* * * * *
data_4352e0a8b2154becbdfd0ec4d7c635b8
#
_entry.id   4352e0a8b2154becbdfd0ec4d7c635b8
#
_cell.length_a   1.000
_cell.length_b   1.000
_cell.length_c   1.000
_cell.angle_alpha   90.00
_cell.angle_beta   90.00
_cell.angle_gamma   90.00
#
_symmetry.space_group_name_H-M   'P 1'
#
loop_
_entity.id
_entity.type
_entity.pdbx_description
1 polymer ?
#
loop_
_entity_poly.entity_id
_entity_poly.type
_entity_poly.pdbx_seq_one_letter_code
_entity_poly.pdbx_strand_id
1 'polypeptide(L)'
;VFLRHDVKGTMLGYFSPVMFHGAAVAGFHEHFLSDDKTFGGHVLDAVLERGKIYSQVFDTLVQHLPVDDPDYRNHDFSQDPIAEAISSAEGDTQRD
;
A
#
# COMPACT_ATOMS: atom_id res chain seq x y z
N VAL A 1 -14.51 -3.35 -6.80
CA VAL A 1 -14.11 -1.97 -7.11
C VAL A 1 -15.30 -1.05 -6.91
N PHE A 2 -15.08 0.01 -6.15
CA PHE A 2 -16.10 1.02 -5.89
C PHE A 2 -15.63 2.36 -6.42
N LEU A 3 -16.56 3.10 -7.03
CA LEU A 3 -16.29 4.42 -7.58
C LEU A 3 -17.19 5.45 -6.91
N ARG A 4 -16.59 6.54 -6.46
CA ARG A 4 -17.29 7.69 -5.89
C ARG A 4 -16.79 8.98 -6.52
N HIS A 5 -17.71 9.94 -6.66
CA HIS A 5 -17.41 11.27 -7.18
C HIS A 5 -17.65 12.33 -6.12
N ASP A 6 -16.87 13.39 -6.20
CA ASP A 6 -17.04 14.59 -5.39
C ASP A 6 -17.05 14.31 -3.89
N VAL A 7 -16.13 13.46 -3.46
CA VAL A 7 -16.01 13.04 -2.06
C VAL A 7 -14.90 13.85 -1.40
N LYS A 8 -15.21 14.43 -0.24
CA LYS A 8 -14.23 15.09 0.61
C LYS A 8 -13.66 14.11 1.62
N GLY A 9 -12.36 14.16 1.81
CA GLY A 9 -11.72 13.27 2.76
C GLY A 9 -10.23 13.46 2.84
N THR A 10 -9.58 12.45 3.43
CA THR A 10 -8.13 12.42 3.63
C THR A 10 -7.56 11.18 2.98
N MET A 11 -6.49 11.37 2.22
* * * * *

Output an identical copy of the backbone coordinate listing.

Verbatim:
data_4352e0a8b2154becbdfd0ec4d7c635b8
#
_entry.id   4352e0a8b2154becbdfd0ec4d7c635b8
#
_cell.length_a   1.000
_cell.length_b   1.000
_cell.length_c   1.000
_cell.angle_alpha   90.00
_cell.angle_beta   90.00
_cell.angle_gamma   90.00
#
_symmetry.space_group_name_H-M   'P 1'
#
loop_
_entity.id
_entity.type
_entity.pdbx_description
1 polymer ?
#
loop_
_entity_poly.entity_id
_entity_poly.type
_entity_poly.pdbx_seq_one_letter_code
_entity_poly.pdbx_strand_id
1 'polypeptide(L)'
;VFLRHDVKGTMLGYFSPVMFHGAAVAGFHEHFLSDDKTFGGHVLDAVLERGKIYSQVFDTLVQHLPVDDPDYRNHDFSQDPIAEAISSAEGDTQRD
;
A
#
# COMPACT_ATOMS: atom_id res chain seq x y z
N VAL A 1 -14.51 -3.35 -6.80
CA VAL A 1 -14.11 -1.97 -7.11
C VAL A 1 -15.30 -1.05 -6.91
N PHE A 2 -15.08 0.01 -6.15
CA PHE A 2 -16.10 1.02 -5.89
C PHE A 2 -15.63 2.36 -6.42
N LEU A 3 -16.56 3.10 -7.03
CA LEU A 3 -16.29 4.42 -7.58
C LEU A 3 -17.19 5.45 -6.91
N ARG A 4 -16.59 6.54 -6.46
CA ARG A 4 -17.29 7.69 -5.89
C ARG A 4 -16.79 8.98 -6.52
N HIS A 5 -17.71 9.94 -6.66
CA HIS A 5 -17.41 11.27 -7.18
C HIS A 5 -17.65 12.33 -6.12
N ASP A 6 -16.87 13.39 -6.20
CA ASP A 6 -17.04 14.59 -5.39
C ASP A 6 -17.05 14.31 -3.89
N VAL A 7 -16.13 13.46 -3.46
CA VAL A 7 -16.01 13.04 -2.06
C VAL A 7 -14.90 13.85 -1.40
N LYS A 8 -15.21 14.43 -0.24
CA LYS A 8 -14.23 15.09 0.61
C LYS A 8 -13.66 14.11 1.62
N GLY A 9 -12.36 14.16 1.81
CA GLY A 9 -11.72 13.27 2.76
C GLY A 9 -10.23 13.46 2.84
N THR A 10 -9.58 12.45 3.43
CA THR A 10 -8.13 12.42 3.63
C THR A 10 -7.56 11.18 2.98
N MET A 11 -6.49 11.37 2.22